Although my symptoms and complaints increased they were often discounted by my doctors or worse, were attributed to anxiety, or even being a hypochondriac. This is not uncommon to those who have invisible and undiagnosed illnesses. Lyme often produces strange, inexplicable symptoms that come and go and leave doctors perplexed. What cannot be explained is often attributed to having a psychological basis.
There was good reason for my concerns, as well as the anxiety that accompanied them. If inflammation is enough to be systemic, the brain will also experience inflammation and cause anxiety. I was more than willing to to seek psych support as I knew that I needed help, though I didn't understand, nor did my doctors that many of my issues really could not be helped with counseling. My symptoms still weren't being recognized as being connected to the serious infection raging in my body and brain.
I learned in my nursing school days that the name of any bodily organ with “itis” at the end means “inflammation of” and my list of "seemingly acute illnesses" ending in “itis” grew longer through my twenties and then into my thirties. Along with my many “itises” I also went on to have heart irregularity that stymied cardiac specialists. Doctors noted that this irregularity was fortunately benign, not life threatening. This was just yet another of many documented and seemingly random bizarre symptoms. I later learned that Lyme is a disease that causes inflammation as well as heart irregularity, which for some can, indeed, be life threatening.
When I became pregnant at age thirty-five, my symptoms finally got the attention they deserved from medical specialists. Pregnancy can further tax a body that is already stressed with an underlying disease process, causing symptoms to worsen. For me, it was a time of fevers, joint instability, allergic reactions, and skin break outs as never seen before.
It should not surprise me that my first serious diagnosis, albeit a false one, came right after I delivered my first child. Serious back and joint issues ensued and with them more abnormal lab results. Systemic Lupus, an autoimmune disease, was the suspected cause.
I couldn't lift my baby without serious pain and my neighbor had to help me lift her in and out of her car seat when I went back to work. Breast feeding did not go well. My daughter was colicky and had on-going ear infections. Pink liquid bubblegum Amoxicillin seemed to be a daily supplement to the usual infant feeding regimen. I was not a glowing mother, nor was my baby easily contented. Twenty-one years later we would learn that she had been born with Congenital Lyme Disease. Lyme we learned could be passed from an infected mother to her child in utero. We didn't realize that our baby's health issues as well as mine were Lyme Disease induced. We just knew that life was a lot harder and we didn't seem to be like other young parents with their first-born children.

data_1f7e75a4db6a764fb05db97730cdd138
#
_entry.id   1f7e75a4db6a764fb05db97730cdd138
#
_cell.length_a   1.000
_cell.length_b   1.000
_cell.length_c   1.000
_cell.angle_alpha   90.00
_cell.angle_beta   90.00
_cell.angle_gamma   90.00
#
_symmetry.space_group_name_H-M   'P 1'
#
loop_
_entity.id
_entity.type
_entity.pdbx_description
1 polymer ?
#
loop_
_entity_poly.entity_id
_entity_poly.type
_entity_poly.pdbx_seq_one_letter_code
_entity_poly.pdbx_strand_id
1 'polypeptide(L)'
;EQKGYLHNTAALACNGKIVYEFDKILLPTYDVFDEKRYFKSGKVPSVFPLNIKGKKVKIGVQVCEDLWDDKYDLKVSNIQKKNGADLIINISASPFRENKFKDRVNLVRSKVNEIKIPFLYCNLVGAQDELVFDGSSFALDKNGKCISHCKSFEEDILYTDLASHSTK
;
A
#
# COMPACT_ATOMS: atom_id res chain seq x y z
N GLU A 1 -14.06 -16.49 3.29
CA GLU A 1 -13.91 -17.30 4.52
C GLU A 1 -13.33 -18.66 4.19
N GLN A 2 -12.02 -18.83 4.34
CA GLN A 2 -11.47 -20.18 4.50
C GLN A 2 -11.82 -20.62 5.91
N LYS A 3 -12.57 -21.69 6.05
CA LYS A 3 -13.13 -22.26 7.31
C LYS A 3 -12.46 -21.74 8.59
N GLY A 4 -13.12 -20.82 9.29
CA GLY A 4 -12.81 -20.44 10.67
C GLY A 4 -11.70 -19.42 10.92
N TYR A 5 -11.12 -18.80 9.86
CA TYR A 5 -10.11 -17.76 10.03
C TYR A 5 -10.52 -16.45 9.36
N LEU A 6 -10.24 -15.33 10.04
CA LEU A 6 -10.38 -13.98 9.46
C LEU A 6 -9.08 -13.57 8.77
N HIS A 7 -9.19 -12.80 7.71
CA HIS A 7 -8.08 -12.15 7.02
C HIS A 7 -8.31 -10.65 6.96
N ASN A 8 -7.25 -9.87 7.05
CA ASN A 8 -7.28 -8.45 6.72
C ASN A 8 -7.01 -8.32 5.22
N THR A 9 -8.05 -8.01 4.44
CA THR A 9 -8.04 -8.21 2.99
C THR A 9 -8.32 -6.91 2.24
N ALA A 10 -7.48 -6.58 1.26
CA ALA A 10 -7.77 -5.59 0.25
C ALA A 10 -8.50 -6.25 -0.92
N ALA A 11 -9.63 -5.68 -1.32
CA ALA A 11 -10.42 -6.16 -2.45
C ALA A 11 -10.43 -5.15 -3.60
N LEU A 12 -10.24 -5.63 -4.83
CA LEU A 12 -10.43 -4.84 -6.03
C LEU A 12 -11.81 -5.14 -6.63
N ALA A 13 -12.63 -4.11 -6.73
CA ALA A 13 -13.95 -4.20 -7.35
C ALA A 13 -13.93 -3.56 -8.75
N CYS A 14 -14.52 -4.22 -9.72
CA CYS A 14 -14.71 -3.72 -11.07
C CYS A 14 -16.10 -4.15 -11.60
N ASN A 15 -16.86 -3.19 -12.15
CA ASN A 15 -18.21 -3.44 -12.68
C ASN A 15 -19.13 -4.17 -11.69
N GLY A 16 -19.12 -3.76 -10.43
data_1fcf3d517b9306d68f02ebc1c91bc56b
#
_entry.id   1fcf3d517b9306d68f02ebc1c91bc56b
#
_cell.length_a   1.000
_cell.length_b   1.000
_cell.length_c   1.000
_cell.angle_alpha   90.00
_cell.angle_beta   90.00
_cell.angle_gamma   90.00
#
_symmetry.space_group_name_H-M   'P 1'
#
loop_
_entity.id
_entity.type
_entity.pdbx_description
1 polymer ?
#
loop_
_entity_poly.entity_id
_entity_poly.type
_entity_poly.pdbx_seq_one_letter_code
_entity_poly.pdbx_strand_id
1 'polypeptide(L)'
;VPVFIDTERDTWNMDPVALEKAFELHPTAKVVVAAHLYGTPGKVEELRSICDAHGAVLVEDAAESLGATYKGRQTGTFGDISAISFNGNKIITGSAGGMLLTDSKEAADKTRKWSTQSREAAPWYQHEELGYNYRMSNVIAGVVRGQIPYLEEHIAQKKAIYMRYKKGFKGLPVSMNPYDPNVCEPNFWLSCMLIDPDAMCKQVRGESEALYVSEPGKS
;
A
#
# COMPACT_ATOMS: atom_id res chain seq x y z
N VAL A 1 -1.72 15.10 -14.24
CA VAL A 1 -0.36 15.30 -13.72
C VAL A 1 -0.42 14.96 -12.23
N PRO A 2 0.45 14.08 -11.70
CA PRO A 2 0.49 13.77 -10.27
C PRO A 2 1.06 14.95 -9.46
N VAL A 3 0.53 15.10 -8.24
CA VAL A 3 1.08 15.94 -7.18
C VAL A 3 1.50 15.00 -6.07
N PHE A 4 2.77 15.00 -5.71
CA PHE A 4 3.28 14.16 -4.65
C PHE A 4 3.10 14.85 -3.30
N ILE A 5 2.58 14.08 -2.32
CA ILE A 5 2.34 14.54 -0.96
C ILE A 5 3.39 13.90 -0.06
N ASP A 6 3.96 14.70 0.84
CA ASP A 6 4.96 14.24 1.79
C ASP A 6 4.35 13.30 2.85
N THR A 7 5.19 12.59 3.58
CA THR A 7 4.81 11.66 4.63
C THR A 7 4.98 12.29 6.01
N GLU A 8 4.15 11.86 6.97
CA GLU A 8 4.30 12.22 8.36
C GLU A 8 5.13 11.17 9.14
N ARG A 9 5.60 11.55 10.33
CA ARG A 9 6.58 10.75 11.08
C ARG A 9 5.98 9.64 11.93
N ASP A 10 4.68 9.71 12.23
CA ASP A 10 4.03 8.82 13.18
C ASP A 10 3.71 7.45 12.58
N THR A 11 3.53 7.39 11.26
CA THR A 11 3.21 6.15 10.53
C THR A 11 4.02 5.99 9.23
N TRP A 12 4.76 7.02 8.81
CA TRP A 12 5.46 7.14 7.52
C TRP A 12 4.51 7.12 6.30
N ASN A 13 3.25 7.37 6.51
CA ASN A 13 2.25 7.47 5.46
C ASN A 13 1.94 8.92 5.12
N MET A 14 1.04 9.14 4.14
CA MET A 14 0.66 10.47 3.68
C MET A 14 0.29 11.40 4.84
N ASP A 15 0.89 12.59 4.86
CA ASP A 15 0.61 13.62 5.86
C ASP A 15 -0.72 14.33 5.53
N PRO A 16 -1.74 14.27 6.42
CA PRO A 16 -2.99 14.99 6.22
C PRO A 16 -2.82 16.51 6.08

A colicky baby is enough to stress any parent, new or experienced, and we struggled to cope. Being too tired or too stressed, became our way of life and by the time she was off to kindergarten, we had mostly acclimated to our new "norm" and our symptoms seemed to have abated a bit. My diagnosis of Systemic Lupus was rescinded by my doctors, though Chronic Lyme Disease had yet to be diagnosed.
I had surgery to repair a badly damaged ligament in my left ankle and still wore ankle splints on both ankles under my socks, to prevent my ankles from turning at the slightest irregularity in the ground surface. I didn't know it then, but I was not only experiencing joint instability problems but neurological issues as well. My proprioception was altered and I didn't know exactly where my feet were in relation to the ground. I exchanged beauty for function by wearing “sensible, broad-based flat shoes", that would not easily turn, keeping me safer and preventing further injury! My husband and I were altering our dreams, and adjusting to the new realities of what we thought were random health problems for both me and my child. (to be continued.)
The illustration above is done by Hannah McMillen and the figure drawing by Sarah Kate McMillen.
(*Caution: These blogs are not meant to be actual medical advice but rather meant only to empower others to face medical issues as equal partners with their medical providers and never give up questioning and exploring what alternatives may be available for conquering their illnesses. Living life with a chronic illness is a daily challenge and it is my prayer that no one give-up on living their life to the fullest extent possible.)